Palestinians pray in Bab al-Rahma area of Al-Aqsa for first time since Israel shut it in 2003

DAILY SABAH
ISTANBUL
Published 22.02.2019 16:58
Updated 22.02.2019 17:19
Palestinian Muslim worshippers gather in the Bab al-Rahma area in Al-Aqsa Mosque compound in the Old City of Jerusalem, Feb. 22, 2019. (AFP Photo)
Palestinian Muslim worshippers gather in the Bab al-Rahma area in Al-Aqsa Mosque compound in the Old City of Jerusalem, Feb. 22, 2019. (AFP Photo)

For the first time since 2003, Palestinian worshippers entered the Bab al-Rahma (Gate of Mercy) area of the Al-Aqsa Mosque compound.

Hundreds of worshippers, led by the Grand Mufti of Jerusalem Sheikh Mohammad Hussein, forced their way into the area ahead of the weekly Friday prayers, defying the 16-year Israeli ban on Muslim worship in the area.

According to official Palestinian news agency Wafa, the Palestinians chanted religious and national slogans and raised the flag of Palestine, celebrating the reopening of the area in Jerusalem's Old City.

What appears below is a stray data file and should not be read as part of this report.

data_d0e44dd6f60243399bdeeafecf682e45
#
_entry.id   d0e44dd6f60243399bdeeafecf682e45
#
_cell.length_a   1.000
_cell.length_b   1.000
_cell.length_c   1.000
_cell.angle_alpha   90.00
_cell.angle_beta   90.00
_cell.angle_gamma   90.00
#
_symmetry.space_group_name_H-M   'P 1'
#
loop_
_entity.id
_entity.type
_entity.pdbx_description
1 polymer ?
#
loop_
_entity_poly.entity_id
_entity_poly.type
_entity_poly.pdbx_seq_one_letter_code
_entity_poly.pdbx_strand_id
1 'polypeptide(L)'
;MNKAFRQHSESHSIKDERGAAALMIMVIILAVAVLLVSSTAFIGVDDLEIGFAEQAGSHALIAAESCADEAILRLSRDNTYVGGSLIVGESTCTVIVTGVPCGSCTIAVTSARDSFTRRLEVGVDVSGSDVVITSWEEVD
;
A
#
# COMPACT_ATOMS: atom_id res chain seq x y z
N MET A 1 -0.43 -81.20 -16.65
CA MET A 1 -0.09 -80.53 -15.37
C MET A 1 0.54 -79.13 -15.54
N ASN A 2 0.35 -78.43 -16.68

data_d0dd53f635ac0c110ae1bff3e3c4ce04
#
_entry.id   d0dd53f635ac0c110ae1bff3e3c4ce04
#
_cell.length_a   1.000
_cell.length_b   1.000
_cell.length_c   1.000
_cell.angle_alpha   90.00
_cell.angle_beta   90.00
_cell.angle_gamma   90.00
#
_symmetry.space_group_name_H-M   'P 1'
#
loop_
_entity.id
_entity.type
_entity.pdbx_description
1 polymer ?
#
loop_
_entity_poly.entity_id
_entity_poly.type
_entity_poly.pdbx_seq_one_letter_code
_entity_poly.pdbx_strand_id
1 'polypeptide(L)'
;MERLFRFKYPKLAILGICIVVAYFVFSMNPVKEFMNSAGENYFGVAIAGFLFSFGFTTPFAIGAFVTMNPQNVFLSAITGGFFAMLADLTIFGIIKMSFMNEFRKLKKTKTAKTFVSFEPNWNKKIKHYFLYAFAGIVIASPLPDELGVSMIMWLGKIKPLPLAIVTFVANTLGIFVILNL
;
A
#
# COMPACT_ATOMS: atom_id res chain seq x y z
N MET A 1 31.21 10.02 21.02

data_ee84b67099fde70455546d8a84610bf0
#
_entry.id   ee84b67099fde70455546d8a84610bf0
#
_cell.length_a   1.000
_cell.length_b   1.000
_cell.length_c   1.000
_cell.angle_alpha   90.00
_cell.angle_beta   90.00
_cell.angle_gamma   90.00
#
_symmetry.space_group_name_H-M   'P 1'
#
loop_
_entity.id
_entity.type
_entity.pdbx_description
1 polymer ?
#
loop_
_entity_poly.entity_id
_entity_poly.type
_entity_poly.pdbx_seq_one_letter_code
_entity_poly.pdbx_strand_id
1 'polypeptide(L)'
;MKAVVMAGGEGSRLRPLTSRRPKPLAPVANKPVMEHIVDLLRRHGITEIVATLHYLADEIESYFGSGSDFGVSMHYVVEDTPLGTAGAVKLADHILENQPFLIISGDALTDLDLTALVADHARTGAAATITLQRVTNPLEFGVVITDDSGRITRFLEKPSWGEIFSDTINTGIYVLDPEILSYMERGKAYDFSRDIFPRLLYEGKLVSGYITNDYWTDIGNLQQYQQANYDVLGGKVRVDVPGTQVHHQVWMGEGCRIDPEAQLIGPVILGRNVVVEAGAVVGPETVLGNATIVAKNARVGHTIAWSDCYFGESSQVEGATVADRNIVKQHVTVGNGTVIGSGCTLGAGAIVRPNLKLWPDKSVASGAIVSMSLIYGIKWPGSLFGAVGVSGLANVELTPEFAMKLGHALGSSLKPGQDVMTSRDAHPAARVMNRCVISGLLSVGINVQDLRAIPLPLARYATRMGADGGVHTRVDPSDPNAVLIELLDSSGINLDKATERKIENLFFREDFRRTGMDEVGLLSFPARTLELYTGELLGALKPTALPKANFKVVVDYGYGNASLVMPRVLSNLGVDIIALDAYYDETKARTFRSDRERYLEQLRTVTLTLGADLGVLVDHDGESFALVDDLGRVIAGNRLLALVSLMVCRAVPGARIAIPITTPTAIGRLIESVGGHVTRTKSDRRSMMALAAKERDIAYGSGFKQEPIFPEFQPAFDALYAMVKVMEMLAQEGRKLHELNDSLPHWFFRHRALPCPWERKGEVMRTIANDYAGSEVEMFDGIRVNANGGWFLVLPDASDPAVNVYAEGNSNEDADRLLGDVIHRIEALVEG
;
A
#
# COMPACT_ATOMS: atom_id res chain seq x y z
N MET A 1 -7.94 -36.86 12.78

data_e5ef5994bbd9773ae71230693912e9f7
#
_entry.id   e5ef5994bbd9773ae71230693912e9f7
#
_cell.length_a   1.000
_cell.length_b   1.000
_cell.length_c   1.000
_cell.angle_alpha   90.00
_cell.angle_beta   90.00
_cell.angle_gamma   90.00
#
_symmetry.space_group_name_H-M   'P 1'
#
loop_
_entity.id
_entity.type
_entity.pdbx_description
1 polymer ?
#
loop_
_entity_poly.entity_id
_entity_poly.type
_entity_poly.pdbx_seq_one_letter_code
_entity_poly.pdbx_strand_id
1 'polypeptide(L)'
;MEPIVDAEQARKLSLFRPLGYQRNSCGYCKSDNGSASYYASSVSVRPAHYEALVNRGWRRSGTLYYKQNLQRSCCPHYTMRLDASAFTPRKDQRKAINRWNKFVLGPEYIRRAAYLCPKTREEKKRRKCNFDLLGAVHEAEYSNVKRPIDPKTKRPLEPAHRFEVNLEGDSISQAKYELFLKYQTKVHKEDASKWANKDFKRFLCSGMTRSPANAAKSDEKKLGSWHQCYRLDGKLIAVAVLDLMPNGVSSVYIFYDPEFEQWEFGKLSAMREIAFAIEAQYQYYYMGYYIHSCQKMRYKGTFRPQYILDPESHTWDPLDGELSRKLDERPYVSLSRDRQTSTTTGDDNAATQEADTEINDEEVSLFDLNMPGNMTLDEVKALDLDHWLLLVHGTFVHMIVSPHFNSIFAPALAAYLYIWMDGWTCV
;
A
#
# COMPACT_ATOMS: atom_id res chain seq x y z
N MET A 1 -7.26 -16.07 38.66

The act of defiance comes amid heightened tension between Palestinians and Israelis, as Israeli forces attacked Palestinian Muslim worshippers Tuesday inside the Al-Aqsa mosque, leaving many of them wounded and arresting others.

On Sunday evening, Israeli police briefly shut the Al-Aqsa's Al-Rahma Gate, triggering Palestinian protests the following day.

For Muslims, the Al-Aqsa represents the world's third holiest site. Jews, for their part, refer to the area as "Temple Mount," claiming it was the site of two Jewish temples in ancient times.

Israel occupied East Jerusalem during the 1967 Middle East War. It annexed the entire city in 1980, claiming it as the capital of the Jewish state in a move never recognized by the international community.

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